The Washington Environmental Council is one of our grantees. We are proud to support their Orca Month activities. Pictured here, Sherman Elementary School kids present their artwork to the Tacoma City Council. The artwork was part of the student’s Orcas Love Raingardens curriculum. The kids and teachers enjoyed a photo opportunity with Tacoma Mayor Victoria Woodards.

Orcas Love Raingardens project is a collaborative program designed to highlight how raingardens can mitigate the impact of polluted stormwater runoff on salmon and orcas.

The program provides STEM and conservation education opportunities to schools and communities in Tacoma. It also gives teachers access to free curriculum resources that integrate raingardens into lesson plans while meeting Washington State’s “Next Generations Science Standards”.

2019 First Round Grantees

Join us in congratulating our 1st round of grantees in 2019!

  • Camp Soloman Schecther
  • Whatcom Land Trust
  • SRS-SeaLife Response, Rehabilitation and Research
  • Vashon Nature Center
  • Washington Environmental Council
  • Washington Association of Land Trusts
  • Student Conservation Association
  • TLP Media
  • Great Peninsula Conservancy

We look forward to hearing about their marvelous accomplishments and are proud to support their efforts.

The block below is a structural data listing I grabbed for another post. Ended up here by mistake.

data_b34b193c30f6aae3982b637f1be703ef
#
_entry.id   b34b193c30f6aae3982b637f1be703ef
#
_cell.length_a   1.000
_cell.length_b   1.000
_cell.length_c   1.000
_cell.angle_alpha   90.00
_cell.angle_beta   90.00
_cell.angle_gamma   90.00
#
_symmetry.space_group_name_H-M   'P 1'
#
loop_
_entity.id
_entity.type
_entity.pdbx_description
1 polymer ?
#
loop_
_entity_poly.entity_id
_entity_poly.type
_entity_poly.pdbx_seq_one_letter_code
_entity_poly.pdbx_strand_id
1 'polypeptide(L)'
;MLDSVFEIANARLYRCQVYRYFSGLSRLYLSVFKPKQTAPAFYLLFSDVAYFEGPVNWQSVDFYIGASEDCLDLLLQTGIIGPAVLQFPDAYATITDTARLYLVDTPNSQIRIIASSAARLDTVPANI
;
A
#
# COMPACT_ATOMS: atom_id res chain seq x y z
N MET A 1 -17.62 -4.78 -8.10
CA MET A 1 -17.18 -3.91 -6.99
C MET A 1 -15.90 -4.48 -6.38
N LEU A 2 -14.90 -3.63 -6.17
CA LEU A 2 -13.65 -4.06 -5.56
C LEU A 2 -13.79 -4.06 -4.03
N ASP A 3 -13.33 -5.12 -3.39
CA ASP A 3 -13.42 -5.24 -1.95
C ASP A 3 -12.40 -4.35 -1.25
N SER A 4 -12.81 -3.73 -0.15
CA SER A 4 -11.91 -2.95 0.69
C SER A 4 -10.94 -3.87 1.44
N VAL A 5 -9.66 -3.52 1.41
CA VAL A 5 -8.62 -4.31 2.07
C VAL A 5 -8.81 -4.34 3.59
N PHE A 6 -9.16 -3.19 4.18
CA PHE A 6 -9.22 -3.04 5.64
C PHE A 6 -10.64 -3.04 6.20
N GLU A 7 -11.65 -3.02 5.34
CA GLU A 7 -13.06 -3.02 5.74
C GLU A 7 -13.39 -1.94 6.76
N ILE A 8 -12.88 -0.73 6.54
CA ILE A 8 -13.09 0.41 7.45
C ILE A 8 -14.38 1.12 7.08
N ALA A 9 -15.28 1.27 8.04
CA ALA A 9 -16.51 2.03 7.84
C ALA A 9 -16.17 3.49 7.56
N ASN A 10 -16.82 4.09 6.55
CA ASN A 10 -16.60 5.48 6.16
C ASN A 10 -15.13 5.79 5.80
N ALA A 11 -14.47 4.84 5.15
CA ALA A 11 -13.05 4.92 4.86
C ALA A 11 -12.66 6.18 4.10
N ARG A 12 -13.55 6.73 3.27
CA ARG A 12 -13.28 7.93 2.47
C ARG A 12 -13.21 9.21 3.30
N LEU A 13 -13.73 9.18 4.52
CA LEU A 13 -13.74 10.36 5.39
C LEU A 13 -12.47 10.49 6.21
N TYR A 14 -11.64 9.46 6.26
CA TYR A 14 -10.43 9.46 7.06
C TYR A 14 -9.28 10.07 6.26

Conservation Education Update

Branch Out: A Tribute to Trees

KLF participated in Kitsap Regional Library’s Discover Outdoors kids program. Our very own Education Committee Chair, Katha Miller-Winder, engaged participants from ages 5 to adult with an exploration of trees and forests.

Great Peninsula Conservancy’s NextGen Outdoor Camp

We also partnered with the Great Peninsula Conservancy and hosted their NextGen Campers at the Rhododendron Preserve. The campers spent the day hiking to Big Tree and learned about the amazing properties of trees. We discussed the decline of pollinators and made seed bombs to increase the food supply for pollinators.

West Sound Wildlife Shelter brought 2 of their avian education ambassadors for the students to observe.

The day ended with campers exploring natural objects with senses other than their eyes. All in all, it was a great day!

Words in the Woods

KLF created a custom field trip for Woodland Elementary’s 3rd grade students. Our volunteers engaged the class in language arts by reading poetry to the students and playing word games.

After poetry and games, the students were guided on the trail to Big Tree.

This is just one example of our education program’s customizable field trips. For more information about field trips, visit our Education page.